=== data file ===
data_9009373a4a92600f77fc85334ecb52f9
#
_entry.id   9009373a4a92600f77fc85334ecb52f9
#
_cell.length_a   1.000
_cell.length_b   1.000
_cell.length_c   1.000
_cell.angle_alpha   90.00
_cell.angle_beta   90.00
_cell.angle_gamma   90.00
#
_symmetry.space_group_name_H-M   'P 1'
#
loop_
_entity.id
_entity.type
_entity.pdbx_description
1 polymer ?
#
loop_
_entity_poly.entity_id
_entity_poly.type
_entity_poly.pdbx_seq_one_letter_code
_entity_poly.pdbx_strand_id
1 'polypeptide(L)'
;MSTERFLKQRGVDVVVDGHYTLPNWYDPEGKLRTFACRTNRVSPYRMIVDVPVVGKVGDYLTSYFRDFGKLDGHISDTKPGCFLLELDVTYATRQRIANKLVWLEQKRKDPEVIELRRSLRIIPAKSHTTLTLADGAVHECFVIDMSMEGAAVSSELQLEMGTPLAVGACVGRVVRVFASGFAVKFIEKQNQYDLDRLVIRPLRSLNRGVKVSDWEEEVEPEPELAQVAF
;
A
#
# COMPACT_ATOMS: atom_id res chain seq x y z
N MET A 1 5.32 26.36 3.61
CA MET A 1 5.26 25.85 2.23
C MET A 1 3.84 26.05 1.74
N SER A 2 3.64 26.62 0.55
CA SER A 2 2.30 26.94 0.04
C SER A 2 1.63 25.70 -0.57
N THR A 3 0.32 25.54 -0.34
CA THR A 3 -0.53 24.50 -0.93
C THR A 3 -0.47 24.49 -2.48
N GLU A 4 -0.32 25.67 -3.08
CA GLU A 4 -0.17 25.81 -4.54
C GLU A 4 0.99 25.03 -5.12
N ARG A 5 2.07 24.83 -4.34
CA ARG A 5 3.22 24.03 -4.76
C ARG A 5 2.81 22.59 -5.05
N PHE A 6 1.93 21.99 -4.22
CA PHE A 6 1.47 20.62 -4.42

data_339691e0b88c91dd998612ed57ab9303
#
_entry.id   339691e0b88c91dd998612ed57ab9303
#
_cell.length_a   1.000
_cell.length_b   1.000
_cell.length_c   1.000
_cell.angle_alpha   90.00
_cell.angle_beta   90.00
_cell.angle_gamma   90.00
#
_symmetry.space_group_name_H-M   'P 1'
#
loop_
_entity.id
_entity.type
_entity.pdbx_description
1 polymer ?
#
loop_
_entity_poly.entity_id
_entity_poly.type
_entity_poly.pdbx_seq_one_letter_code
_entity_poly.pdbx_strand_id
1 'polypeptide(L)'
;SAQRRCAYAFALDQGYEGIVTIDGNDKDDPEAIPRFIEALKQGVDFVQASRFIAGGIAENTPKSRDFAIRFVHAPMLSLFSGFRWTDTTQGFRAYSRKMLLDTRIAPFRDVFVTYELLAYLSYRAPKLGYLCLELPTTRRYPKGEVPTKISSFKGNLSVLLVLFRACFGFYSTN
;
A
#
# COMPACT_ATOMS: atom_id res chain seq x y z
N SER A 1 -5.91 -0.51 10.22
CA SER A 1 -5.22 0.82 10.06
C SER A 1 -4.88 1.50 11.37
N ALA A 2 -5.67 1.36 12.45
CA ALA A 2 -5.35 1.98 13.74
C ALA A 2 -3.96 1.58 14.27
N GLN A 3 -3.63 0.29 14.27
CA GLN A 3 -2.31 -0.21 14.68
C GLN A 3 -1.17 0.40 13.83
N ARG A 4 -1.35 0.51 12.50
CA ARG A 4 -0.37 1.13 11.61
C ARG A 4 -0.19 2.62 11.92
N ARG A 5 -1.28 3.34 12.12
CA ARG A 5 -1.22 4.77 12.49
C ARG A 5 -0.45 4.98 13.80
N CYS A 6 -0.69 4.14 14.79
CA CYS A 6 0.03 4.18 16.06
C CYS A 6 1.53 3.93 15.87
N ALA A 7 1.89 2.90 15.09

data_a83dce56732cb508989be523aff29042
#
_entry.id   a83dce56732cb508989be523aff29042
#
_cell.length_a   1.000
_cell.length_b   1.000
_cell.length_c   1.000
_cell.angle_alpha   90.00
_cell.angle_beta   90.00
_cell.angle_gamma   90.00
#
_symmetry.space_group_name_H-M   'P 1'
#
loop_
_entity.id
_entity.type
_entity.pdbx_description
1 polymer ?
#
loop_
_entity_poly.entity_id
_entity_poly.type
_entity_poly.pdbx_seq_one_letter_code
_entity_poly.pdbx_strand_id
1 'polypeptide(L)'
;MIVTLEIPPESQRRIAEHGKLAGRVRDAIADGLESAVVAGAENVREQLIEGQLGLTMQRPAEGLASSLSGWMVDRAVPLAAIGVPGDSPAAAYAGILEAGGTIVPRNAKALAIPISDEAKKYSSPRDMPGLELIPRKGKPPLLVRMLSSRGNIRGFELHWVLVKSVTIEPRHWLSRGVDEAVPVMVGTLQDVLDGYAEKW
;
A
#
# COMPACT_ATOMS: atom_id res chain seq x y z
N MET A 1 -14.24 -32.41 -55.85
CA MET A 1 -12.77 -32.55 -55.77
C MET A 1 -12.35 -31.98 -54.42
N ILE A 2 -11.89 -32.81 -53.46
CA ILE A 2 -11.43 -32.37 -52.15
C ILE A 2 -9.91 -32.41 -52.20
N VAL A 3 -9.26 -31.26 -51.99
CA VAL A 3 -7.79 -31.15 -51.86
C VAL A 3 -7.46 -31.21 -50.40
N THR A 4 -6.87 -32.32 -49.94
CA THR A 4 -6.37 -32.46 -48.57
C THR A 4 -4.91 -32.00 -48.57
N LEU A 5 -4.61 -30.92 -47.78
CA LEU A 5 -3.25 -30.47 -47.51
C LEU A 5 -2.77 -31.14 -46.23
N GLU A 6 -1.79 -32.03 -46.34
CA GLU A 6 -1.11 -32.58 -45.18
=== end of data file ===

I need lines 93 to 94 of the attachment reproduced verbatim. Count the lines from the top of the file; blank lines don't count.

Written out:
N CYS A 6 -0.69 4.14 14.79
CA CYS A 6 0.03 4.18 16.06